Our Loving Nan – A Life Well Lived

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She was born in 1924.  London England.
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Nanny, Bob and Margaret

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She was 15 of 16 kids.
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Her given name was Mabel Robbins.  No middle name.  It kind of bugged her because one of her sisters had 3 names; Lillian Rose Hopper AND everyone called her Dingle.  So really she had 4 names.  One day she questioned her father about it and he said to her “it don’t mean nothing to me old darling call yourself anything you want”.  So she chose Jean.
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They lived in Rotherhithe and then Deptford then Greenwich.  She told stories of walking to town with her dad leading the way, holding up his hands to stop traffic at crossings to help all his little ones cross the street.     On Mondays her mom would bring the dirty wash to the baths in Bermondsey.  She would stand in line and then spend all day washing clothes, sheets and towels.  She would spend all day on Tuesday ironing.  Nanny would say her mom worked all the time.  At night sometimes, her dad would put the earphones for the radio on her mom’s head, set her in a chair with a cup of tea and a cigarette and he would get all the kids ready for bed.  She remembered him saying “I am married to the finest women in England”.

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She said her family was always singing, that they were a “happy lot”.

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They lived on the river Thames.   She love the hustle and bustle of the city and the river.  The river would rise and flood the street that was made of wooden blocks soaked in creosote.  They would carry them back home and use them for firewood.  She would say to us… “yes I do know the muffin man”, because growing up, her neighborhood not only had a muffin man, but a lamplighter and a coal man.  She told of a guy on a bicycle that would come by and sharpen your knives, a salt and vinegar man pushed a wheelbarrow with a barrel full of vinegar and a big block of salt.  He would fill up your jug and cut a wedge of salt for you.  They had a man that sold shrimp and winkles, cockles and mussels and jellied eels.  If that doesn’t sound like the start of a Charles Dickens novel I don’t know what does.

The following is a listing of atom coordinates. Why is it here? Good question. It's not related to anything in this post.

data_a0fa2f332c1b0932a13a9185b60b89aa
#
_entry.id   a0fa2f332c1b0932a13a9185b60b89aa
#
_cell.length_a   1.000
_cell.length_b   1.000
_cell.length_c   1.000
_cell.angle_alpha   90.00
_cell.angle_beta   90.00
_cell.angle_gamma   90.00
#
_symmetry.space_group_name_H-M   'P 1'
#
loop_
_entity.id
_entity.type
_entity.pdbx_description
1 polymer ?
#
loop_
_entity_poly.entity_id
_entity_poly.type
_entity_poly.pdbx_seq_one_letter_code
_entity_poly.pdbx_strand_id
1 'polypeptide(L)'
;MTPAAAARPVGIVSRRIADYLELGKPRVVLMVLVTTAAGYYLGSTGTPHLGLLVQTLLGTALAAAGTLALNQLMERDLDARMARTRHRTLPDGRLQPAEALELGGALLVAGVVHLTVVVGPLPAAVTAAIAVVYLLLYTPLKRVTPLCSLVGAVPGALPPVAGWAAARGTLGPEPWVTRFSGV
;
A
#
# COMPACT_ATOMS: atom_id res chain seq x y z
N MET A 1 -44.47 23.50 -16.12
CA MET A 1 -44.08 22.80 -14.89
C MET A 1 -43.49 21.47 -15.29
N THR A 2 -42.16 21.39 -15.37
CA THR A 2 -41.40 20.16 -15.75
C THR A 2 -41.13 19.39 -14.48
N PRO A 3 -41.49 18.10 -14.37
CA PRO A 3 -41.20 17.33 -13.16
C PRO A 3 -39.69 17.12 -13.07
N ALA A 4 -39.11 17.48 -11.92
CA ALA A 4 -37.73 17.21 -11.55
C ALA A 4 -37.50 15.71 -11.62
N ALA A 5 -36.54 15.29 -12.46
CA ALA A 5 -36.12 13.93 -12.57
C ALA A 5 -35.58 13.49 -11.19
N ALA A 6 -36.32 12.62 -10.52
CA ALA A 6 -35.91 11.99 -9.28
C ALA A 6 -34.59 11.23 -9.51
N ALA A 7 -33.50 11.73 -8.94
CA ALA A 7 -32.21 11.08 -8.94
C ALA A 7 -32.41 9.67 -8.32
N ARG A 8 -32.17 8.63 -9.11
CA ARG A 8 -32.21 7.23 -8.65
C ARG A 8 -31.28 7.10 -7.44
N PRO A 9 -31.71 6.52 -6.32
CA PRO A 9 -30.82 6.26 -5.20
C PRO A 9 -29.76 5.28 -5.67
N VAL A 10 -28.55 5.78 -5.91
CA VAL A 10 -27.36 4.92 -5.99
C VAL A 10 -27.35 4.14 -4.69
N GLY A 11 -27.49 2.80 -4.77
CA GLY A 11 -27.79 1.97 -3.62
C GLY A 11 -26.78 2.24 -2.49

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She lived through the bombing of London in WWII.  She had stories of hearing bombs drop, black outs and rushing into bomb shelters.  She would collect shrapnel to earn money.  She had so many stories.
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She met our Grandad Jimmy Doyle, an American GI, on a London train.
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Nanny and Jimmy Doyle

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They married, became pregnant and Jimmy was eventually sent back to America.  When the baby, our Uncle Terry, was 8 months old, she finally immigrated to America to be with Jimmy.  It took her a few tries, she didn’t want to leave.  Once she was bound for a voyage to American on a ship.  She got to the dock and couldn’t do it.  She didn’t want to leave the only family she knew or her beloved London.   Eventually she did get on a PanAm flight from London to NYC.  She arrived on Christmas Day 1946.

Welcome to America

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When she arrived in NYC her pocketbook was stolen.  Along with it all her money.  She was 22 years old, in a strange country, full of strange accents.  She held an 8 month old baby and had no idea how far NYC was from St. Paul, MN.  The American Red Cross gave her a train ticket and she hopped on the train to her future.
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There is so much more to her story.  More than I can possibly share in a blog post.
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Nanny as a Mermaid?

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She and Jimmy lived a nice life.  They raised 5 kids, who raised 24 grand kids, who are raising 13 great grand kids.